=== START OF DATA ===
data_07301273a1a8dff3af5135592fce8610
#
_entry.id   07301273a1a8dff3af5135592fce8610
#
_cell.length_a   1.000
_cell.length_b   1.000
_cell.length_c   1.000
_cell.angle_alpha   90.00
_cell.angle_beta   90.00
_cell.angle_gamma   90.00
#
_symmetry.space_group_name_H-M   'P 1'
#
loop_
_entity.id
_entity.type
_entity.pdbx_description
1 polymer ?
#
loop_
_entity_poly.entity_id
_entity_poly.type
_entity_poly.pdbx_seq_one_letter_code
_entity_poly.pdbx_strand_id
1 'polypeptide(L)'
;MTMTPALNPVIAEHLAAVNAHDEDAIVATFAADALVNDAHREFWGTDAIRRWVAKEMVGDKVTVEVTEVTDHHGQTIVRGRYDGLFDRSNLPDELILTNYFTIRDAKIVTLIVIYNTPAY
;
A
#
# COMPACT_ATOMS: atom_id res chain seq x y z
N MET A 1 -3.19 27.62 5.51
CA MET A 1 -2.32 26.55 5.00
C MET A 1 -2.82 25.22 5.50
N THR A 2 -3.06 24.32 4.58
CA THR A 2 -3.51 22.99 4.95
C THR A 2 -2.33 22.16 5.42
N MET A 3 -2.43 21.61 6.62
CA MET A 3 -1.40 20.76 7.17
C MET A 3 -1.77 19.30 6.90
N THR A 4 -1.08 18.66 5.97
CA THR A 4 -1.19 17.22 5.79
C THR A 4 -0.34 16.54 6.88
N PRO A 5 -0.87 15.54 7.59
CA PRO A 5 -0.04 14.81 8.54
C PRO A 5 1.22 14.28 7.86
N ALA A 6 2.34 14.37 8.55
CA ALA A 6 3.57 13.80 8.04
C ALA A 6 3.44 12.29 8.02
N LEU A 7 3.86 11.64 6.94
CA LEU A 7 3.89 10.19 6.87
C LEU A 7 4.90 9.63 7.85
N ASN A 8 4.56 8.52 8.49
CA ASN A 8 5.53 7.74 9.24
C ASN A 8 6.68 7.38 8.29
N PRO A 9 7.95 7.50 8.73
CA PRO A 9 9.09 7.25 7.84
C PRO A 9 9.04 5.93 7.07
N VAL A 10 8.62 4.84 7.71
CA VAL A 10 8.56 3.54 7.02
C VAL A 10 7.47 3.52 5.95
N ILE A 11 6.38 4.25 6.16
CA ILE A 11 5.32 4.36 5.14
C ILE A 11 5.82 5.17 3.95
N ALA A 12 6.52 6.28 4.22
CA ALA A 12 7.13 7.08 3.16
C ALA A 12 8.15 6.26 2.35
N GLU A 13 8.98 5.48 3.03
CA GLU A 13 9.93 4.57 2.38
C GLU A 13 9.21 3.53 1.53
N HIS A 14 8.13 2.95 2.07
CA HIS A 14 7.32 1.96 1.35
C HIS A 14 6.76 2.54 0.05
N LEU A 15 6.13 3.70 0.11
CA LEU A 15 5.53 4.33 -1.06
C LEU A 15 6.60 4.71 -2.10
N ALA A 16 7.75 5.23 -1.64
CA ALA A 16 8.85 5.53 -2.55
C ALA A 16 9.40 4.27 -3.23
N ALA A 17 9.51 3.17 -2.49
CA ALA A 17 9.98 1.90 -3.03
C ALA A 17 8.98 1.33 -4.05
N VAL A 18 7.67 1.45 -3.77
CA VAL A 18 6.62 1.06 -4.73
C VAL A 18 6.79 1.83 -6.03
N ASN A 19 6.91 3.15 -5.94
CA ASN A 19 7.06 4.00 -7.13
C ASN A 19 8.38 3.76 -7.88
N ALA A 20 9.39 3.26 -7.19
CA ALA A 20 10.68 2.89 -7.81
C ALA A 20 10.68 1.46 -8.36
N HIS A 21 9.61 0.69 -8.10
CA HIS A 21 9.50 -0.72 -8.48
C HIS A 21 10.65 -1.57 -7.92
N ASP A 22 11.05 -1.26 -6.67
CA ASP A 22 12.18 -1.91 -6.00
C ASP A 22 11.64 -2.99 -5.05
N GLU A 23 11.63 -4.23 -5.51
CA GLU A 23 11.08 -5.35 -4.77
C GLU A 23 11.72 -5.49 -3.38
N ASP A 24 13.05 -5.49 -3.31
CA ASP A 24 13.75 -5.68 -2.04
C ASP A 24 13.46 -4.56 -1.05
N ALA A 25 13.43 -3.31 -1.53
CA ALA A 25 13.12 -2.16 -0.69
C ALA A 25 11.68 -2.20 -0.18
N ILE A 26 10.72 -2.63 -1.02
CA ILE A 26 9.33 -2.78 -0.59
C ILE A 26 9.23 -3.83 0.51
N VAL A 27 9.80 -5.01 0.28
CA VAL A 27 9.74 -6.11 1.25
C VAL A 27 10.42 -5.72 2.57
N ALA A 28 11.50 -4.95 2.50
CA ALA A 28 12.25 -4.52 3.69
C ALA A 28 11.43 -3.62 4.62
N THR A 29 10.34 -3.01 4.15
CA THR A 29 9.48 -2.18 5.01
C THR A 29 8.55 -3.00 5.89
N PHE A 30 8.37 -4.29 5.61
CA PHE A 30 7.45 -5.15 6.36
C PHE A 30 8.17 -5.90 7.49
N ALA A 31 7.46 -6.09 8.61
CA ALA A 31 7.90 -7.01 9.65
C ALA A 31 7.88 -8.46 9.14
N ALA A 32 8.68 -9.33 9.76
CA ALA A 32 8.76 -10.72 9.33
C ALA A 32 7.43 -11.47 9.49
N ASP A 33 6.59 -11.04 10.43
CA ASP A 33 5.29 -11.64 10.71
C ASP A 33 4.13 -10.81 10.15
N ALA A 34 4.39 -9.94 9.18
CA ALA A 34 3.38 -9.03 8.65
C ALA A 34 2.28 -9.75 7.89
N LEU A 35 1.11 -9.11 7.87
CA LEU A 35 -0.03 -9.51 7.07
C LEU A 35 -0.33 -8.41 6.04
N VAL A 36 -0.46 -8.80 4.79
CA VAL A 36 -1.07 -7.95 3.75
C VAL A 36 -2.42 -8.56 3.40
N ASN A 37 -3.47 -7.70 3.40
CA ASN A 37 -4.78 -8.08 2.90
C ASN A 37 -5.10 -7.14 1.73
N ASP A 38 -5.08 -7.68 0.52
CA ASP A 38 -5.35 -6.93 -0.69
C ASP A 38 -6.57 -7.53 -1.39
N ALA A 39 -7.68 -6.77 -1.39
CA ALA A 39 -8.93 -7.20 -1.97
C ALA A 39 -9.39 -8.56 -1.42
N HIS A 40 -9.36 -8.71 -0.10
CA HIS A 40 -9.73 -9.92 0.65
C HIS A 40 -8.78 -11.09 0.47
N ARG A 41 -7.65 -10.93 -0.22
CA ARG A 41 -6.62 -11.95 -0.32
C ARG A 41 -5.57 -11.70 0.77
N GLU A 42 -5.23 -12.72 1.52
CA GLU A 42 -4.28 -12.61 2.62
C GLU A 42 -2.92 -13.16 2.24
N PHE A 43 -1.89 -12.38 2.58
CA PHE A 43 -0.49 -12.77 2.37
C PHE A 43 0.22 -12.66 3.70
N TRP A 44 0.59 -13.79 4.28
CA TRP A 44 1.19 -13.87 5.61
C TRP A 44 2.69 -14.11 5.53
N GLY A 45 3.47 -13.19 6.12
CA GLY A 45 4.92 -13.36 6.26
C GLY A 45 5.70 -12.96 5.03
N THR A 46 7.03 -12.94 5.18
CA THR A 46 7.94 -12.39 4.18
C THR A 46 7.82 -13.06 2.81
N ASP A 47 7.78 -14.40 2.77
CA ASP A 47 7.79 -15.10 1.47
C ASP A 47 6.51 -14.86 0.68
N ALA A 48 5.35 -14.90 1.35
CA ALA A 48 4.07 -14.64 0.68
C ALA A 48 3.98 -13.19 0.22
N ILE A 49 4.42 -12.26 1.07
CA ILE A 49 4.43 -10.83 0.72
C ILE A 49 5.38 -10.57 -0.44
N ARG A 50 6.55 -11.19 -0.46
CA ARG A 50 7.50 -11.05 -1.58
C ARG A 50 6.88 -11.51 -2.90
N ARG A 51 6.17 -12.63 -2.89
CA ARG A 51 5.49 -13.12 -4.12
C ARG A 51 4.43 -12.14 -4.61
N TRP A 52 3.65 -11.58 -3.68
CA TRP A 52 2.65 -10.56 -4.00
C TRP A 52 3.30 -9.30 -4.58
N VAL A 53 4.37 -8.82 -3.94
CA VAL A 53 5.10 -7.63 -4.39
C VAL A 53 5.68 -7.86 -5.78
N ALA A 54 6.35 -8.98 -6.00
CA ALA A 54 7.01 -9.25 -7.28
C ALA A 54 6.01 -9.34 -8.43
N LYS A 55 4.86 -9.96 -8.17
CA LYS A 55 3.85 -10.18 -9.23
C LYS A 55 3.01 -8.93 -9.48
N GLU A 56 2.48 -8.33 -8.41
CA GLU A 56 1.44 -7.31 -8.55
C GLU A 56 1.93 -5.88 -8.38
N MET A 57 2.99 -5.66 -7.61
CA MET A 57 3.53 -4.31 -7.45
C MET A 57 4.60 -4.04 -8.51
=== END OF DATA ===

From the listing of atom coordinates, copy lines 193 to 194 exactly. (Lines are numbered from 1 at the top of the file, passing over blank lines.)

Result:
N LYS A 55 4.86 -9.96 -8.17
CA LYS A 55 3.85 -10.18 -9.23